As the 2021 deadline for the cessation of LIBOR approaches, two key milestones for the LIBOR transition in the derivatives space are set to occur in the second half of 2020. These are the SOFR discounting switch and publication of the ISDA Protocol and Supplement amending the 2006 ISDA Definitions. Market participants anticipate that these changes will continue to increase risk-free rate (RFR) trading volumes and address liquidity concerns.

SOFR discounting switch

In October 2020, major central counterparties will change price alignment interest and the discounting index for all cleared USD interest rate swaps from fed funds to SOFR. This migration was identified by working groups as being key to driving liquidity in SOFR-linked products, and market participants hope that this will lead to a ‘big bang’ in the trading of SOFR-linked swaps.

ISDA Protocol and Supplement amending the 2006 ISDA Definitions

ISDA intend to publish a supplement to the 2006 ISDA Definitions, after which all new transactions incorporating the 2006 ISDA Definitions will include fallbacks that will apply upon the permanent cessation of certain IBORs, and upon an announcement of LIBOR ceasing to be representative. ISDA will also publish a protocol to facilitate amendments to incorporate these updated 2006 ISDA Definitions into legacy derivative contracts. Though no definitive date has been provided for these publications, they are anticipated within the coming months.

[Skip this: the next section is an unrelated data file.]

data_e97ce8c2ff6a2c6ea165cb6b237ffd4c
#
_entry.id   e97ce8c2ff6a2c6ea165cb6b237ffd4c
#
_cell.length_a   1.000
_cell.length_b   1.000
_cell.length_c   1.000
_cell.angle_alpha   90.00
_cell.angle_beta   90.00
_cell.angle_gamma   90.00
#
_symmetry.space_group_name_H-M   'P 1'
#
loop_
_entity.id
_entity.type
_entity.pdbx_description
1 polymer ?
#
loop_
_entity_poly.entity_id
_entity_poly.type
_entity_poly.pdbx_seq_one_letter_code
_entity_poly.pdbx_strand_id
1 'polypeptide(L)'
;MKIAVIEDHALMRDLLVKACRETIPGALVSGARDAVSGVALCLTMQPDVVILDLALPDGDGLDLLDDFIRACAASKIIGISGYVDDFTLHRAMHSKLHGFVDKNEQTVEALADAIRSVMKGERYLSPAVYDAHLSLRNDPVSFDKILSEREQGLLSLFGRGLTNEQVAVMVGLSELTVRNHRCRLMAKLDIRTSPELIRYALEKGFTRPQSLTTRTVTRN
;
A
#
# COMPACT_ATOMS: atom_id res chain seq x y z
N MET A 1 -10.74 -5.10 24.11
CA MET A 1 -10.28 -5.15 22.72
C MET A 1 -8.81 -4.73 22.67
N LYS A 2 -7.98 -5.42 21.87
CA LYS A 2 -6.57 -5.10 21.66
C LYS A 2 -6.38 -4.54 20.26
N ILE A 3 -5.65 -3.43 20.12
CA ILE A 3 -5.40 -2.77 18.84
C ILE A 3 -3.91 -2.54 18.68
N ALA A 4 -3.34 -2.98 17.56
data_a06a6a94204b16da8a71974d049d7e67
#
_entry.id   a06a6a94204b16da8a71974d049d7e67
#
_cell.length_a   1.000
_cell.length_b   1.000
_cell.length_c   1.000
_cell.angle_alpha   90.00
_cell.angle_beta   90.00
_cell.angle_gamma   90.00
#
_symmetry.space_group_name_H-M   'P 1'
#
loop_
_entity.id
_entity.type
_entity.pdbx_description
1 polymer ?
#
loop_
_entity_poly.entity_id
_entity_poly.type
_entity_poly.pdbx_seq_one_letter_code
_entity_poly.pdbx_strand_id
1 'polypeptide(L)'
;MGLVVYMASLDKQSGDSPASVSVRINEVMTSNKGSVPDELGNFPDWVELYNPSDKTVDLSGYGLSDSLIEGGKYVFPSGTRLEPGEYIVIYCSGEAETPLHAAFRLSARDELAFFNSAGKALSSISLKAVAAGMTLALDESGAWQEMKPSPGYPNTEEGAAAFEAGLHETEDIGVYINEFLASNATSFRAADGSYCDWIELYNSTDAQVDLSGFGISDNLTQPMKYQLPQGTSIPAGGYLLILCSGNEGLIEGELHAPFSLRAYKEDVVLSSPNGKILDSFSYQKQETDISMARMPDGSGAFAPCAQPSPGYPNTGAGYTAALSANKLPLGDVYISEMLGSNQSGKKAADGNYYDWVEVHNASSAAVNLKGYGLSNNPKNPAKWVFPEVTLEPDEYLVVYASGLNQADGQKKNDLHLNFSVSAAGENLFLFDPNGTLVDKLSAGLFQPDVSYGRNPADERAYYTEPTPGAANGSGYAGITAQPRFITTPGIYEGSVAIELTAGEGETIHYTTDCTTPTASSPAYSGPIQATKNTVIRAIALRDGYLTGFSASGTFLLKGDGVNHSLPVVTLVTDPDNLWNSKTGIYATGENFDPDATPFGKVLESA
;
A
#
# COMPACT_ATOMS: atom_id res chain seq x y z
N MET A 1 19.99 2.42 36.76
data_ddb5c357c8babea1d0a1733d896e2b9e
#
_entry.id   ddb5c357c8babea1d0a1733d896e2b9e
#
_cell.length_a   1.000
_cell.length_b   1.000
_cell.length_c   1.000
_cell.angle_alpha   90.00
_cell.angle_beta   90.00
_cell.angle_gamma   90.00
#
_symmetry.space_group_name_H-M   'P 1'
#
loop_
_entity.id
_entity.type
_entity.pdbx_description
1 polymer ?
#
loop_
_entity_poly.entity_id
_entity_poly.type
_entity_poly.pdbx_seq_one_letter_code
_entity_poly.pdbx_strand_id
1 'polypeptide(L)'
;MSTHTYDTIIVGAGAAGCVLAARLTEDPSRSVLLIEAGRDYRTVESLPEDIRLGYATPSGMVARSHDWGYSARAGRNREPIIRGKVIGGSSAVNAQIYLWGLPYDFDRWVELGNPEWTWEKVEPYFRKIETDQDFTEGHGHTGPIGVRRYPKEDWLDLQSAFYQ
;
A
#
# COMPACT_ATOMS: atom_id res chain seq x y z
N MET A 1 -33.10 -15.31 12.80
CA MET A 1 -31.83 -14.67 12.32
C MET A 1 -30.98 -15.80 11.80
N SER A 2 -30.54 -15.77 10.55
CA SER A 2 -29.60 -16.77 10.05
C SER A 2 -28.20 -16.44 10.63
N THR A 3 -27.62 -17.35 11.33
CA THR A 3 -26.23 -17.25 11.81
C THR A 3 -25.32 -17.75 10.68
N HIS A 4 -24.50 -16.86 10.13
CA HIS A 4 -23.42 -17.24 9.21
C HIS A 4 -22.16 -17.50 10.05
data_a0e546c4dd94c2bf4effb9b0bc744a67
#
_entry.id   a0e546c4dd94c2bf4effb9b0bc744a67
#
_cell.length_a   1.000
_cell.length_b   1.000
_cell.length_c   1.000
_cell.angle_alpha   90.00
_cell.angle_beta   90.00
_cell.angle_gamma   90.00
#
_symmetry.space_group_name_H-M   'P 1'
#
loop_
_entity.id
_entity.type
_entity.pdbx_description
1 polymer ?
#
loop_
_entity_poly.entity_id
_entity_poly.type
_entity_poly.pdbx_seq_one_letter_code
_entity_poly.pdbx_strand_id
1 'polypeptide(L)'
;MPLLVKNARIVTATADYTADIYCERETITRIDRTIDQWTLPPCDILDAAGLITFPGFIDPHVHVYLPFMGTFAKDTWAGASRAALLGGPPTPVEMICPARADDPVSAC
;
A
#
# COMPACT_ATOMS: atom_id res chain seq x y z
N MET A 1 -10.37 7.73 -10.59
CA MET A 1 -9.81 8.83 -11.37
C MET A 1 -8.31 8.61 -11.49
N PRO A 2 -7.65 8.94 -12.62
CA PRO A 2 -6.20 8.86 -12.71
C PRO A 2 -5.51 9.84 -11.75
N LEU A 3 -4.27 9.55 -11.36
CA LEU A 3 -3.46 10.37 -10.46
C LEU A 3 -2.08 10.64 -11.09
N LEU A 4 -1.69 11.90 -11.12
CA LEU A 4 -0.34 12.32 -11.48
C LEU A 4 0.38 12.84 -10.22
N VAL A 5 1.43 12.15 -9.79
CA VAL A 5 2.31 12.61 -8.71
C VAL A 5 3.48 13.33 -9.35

Liquidity Concerns

Despite the positive trend of trading volumes in RFR-linked interest rate derivatives (IRD) shown in Q1 2020, there is still concern among market participants that significant progress needs to be made to meet the end-2021 deadline. Whilst SOFR-linked IRD traded notional rose 68.9% in Q1 2020 compared to Q4 2019, the traded notional only amounted to $280.4 billion, compared to $35.89 trillion in USD LIBOR-linked IRD. While the SONIA swaps market is much more liquid, the slow uptake of SOFR-linked swaps is a concern, and market participants are hopeful that trading volumes will accelerate in the second half of 2020.  This concern was echoed by ISDA’s Chief Executive, Scott O’Malia at the ISDA/SIFMA AMG Benchmark Strategies Forum in February 2020, who noted the short-dated nature of many RFR-linked swaps in the market. For example, 96.5% of the SONIA-linked IRD traded in Q1 2020 had a tenor of up to one year. He went on to say that it is hoped that the implementation of the above changes will start addressing these concerns.

That being, whilst these are significant milestones for the LIBOR transition in the derivatives market, whether they will succeed in providing the desired liquidity for RFR-linked derivatives remains to be seen. An increase in liquidity will ultimately depend on completion by market participants of their internal and operational policies.

Please contact any of the authors of this briefing or your regular McGuireWoods contact if you have questions about, or would like assistance with, the LIBOR transition.